People who put their cars up as collateral for what are supposed to be short-term emergency loans are being hit with 300% interest rates, a high repossession rate and long repayment periods.
That’s according to a Consumer Financial Protection Bureau study released Wednesday. The report is the first from federal regulators to look at the auto title lending industry, which has grown significantly since the recession but remains banned in half the country. The findings could lead to additional regulations on the industry, like its financial cousin payday loans.
The CFPB study found that the typical auto title loan was around $700 with an annual percentage rate of 300%. As with payday loans, borrowers have a high probability of renewing the loan instead of paying it back.
“Instead of repaying their loan in one installment when it’s due, most borrowers find themselves in debt for most of the year,” CFPB director Richard Cordray said in prepared remarks.
Worse still, according to the study, one in five car title loans result in the borrower’s car being repossessed. The CFPB’s results were worse than data compiled by the Pew Charitable Trusts, which showed 6-11% of all auto title loans ended in repossession.
Auto title loans are similar to payday loans, where a customer needs to borrow money for a short period, usually a month. Unlike a payday loan, however, borrowers are required to provide title to their car as collateral. Loans are usually given to people with poor credit who own their car. Like a payday loan, an auto title loan must be repaid in full by the due date or the loan must be renewed and a fee must be paid.
Borrowers unable to repay the loan will lose title to their car, which critics say often has the side effect of hurting a person’s ability to get to work.
“The collateral damage can be severe,” Cordray said in a call with reporters.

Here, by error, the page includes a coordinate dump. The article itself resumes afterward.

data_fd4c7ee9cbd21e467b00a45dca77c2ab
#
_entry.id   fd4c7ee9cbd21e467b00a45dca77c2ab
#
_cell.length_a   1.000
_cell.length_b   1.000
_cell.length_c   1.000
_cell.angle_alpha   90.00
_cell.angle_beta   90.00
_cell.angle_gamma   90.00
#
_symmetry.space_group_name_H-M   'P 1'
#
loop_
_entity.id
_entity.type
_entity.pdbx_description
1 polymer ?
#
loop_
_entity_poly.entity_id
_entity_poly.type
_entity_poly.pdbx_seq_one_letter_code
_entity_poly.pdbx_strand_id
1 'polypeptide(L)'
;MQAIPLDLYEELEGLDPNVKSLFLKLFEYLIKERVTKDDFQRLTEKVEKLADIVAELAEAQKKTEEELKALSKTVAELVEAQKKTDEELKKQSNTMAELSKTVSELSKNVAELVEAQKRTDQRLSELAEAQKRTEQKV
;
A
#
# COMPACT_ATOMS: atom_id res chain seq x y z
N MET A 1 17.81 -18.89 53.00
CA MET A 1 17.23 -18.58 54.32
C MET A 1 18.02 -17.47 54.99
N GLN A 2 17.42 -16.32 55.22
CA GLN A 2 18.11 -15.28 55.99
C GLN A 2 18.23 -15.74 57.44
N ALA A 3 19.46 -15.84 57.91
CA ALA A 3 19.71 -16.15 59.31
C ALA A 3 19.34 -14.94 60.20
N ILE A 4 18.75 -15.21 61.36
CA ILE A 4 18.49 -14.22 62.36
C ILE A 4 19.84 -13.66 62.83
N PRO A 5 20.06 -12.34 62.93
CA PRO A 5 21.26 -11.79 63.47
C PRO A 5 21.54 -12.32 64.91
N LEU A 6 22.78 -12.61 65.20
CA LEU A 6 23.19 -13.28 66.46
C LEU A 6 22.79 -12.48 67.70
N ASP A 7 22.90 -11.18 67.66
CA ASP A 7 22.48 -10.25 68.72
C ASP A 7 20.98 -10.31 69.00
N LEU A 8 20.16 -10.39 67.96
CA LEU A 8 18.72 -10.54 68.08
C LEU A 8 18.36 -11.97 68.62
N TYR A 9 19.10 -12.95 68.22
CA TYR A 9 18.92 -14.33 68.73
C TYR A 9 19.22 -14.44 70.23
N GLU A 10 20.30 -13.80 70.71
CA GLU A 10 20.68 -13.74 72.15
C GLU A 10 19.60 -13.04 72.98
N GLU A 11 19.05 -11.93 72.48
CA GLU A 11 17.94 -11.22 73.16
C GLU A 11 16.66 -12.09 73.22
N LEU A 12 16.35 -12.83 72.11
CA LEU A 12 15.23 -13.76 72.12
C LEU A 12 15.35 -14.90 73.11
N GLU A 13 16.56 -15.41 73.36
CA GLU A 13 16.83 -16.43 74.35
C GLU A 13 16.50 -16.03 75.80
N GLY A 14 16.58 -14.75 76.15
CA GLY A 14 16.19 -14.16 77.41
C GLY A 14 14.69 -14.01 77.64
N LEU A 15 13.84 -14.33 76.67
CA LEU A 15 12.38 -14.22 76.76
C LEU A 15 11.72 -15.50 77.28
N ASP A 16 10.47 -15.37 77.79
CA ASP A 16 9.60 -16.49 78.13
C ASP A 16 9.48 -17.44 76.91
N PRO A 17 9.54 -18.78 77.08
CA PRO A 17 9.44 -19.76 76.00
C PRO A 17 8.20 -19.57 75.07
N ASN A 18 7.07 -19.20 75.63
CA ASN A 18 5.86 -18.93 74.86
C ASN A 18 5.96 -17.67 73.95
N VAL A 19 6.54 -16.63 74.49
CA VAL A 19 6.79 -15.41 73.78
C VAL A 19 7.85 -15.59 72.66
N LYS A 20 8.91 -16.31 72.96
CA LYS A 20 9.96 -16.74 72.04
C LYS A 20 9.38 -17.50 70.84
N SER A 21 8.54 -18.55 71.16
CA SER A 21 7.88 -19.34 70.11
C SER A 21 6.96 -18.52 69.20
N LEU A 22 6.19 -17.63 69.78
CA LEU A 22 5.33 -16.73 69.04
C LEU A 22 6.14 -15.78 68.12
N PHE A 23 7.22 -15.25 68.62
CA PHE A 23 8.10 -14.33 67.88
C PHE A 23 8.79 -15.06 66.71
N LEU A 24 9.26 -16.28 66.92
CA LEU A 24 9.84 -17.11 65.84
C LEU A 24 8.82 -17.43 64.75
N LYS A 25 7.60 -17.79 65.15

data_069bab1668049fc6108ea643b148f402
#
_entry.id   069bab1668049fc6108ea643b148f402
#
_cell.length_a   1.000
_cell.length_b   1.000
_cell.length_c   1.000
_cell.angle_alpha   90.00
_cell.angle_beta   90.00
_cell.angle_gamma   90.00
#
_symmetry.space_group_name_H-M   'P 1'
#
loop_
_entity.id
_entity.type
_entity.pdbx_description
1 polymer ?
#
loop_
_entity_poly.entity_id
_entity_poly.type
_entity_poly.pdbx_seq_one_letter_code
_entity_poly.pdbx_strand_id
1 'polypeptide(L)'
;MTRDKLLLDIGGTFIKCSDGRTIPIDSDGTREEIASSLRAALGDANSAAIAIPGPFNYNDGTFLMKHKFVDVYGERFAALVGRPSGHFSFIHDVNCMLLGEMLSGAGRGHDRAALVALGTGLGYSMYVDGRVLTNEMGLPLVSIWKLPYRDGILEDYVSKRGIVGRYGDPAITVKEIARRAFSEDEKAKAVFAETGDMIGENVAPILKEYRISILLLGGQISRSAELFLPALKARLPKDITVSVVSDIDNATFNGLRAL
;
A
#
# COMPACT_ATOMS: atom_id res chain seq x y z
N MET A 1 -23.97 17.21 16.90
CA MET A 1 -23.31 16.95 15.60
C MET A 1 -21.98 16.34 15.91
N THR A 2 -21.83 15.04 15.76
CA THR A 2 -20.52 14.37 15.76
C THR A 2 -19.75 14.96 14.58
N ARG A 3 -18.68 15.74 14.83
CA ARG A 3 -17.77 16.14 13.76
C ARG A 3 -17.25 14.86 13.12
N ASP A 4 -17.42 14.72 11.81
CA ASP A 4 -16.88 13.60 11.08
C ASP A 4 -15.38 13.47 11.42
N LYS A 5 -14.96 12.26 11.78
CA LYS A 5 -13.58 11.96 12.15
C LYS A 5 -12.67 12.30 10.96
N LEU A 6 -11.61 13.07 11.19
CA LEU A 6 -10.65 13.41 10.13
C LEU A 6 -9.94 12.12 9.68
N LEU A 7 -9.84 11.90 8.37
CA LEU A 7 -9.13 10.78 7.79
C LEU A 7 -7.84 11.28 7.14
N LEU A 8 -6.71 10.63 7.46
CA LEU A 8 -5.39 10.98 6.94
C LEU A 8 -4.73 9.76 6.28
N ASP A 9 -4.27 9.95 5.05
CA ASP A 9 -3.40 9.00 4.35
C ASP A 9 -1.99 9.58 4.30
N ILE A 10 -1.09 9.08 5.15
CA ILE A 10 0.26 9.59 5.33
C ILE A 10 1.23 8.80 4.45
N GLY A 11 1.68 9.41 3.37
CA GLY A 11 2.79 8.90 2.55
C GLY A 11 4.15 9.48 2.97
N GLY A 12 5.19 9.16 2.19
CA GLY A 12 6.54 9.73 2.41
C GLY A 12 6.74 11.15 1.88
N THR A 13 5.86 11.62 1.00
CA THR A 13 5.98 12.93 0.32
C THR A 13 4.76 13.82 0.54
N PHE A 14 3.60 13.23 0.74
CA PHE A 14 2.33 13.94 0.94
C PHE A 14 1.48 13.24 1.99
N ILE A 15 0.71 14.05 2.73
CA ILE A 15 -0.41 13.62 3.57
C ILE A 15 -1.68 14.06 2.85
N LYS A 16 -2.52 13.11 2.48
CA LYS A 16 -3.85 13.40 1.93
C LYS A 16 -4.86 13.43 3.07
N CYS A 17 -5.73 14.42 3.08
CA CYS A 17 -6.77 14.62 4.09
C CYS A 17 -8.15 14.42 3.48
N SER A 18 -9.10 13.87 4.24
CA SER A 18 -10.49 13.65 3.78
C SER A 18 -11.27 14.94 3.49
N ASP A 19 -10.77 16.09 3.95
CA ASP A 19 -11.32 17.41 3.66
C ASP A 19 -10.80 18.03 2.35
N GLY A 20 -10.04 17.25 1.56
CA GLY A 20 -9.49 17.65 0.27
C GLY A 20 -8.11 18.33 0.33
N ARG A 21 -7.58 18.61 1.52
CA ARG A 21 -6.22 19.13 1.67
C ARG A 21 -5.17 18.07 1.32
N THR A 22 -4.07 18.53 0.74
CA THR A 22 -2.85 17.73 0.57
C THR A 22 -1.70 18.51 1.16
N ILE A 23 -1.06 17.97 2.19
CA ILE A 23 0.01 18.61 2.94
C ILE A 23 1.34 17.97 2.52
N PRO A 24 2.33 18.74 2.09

The use of auto title loans increased after many state legislatures capped the interest rate on payday loans. To circumvent the new regulations, several payday lenders rebranded or reconfigured themselves as auto title lenders in order to continue providing high-cost loans. In a notorious example, Arizona voters effectively banned payday loans in 2008 but, due to a loophole, hundreds of payday lenders were granted licenses to become auto title lenders.
Twenty states allow auto title loans that must be repaid in full when due, and another five states allow auto title loans that require a pay-over-time structure. Most states are located to the west and south. Some companies that provide title loans include Georgia-based TitleMax or California-based LoanMart.
According to a 2015 study by Pew Charitable Trusts, approximately 2 million Americans take out an auto title loan each year, compared to 12 million Americans who have taken out a payday loan.
The CFPB has often used its commissioned studies as the first step in beginning to regulate an industry or practice. The proposed rule to limit arbitration agreements in financial services and the rules being developed on payday loans all started with CFPB studies.
CFPB officials said new regulations on auto title loans are being considered as part of the bureau’s upcoming rules for payday lenders.
The Community Financial Services Association of America, the trade group for payday lenders, did not respond to a request for comment on the CFPB study.
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